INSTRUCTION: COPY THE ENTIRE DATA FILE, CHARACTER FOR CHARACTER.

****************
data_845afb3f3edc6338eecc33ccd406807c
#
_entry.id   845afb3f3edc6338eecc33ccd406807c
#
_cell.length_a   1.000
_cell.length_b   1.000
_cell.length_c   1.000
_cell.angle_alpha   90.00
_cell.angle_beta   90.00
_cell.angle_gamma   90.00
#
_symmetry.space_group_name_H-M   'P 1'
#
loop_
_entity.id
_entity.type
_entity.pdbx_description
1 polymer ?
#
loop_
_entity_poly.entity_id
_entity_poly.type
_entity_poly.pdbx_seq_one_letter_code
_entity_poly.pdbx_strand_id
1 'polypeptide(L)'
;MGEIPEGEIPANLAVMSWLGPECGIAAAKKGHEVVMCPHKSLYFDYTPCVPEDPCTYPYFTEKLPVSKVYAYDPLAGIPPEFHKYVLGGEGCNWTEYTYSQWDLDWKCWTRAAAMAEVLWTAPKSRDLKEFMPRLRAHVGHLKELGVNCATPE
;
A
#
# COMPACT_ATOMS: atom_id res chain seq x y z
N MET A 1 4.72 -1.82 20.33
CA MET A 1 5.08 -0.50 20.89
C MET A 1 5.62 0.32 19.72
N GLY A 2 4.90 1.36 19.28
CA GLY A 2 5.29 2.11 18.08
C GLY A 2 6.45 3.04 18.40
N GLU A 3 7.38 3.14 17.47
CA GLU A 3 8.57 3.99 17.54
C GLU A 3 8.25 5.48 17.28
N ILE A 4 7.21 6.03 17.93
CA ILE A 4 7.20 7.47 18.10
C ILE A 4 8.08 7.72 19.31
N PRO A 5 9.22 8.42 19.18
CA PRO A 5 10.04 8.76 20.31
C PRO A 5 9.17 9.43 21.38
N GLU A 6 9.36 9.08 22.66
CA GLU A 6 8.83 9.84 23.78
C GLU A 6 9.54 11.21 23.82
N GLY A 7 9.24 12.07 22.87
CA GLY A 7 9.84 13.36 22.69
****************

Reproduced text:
data_845afb3f3edc6338eecc33ccd406807c
#
_entry.id   845afb3f3edc6338eecc33ccd406807c
#
_cell.length_a   1.000
_cell.length_b   1.000
_cell.length_c   1.000
_cell.angle_alpha   90.00
_cell.angle_beta   90.00
_cell.angle_gamma   90.00
#
_symmetry.space_group_name_H-M   'P 1'
#
loop_
_entity.id
_entity.type
_entity.pdbx_description
1 polymer ?
#
loop_
_entity_poly.entity_id
_entity_poly.type
_entity_poly.pdbx_seq_one_letter_code
_entity_poly.pdbx_strand_id
1 'polypeptide(L)'
;MGEIPEGEIPANLAVMSWLGPECGIAAAKKGHEVVMCPHKSLYFDYTPCVPEDPCTYPYFTEKLPVSKVYAYDPLAGIPPEFHKYVLGGEGCNWTEYTYSQWDLDWKCWTRAAAMAEVLWTAPKSRDLKEFMPRLRAHVGHLKELGVNCATPE
;
A
#
# COMPACT_ATOMS: atom_id res chain seq x y z
N MET A 1 4.72 -1.82 20.33
CA MET A 1 5.08 -0.50 20.89
C MET A 1 5.62 0.32 19.72
N GLY A 2 4.90 1.36 19.28
CA GLY A 2 5.29 2.11 18.08
C GLY A 2 6.45 3.04 18.40
N GLU A 3 7.38 3.14 17.47
CA GLU A 3 8.57 3.99 17.54
C GLU A 3 8.25 5.48 17.28
N ILE A 4 7.21 6.03 17.93
CA ILE A 4 7.20 7.47 18.10
C ILE A 4 8.08 7.72 19.31
N PRO A 5 9.22 8.42 19.18
CA PRO A 5 10.04 8.76 20.31
C PRO A 5 9.17 9.43 21.38
N GLU A 6 9.36 9.08 22.66
CA GLU A 6 8.83 9.84 23.78
C GLU A 6 9.54 11.21 23.82
N GLY A 7 9.24 12.07 22.87
CA GLY A 7 9.84 13.36 22.69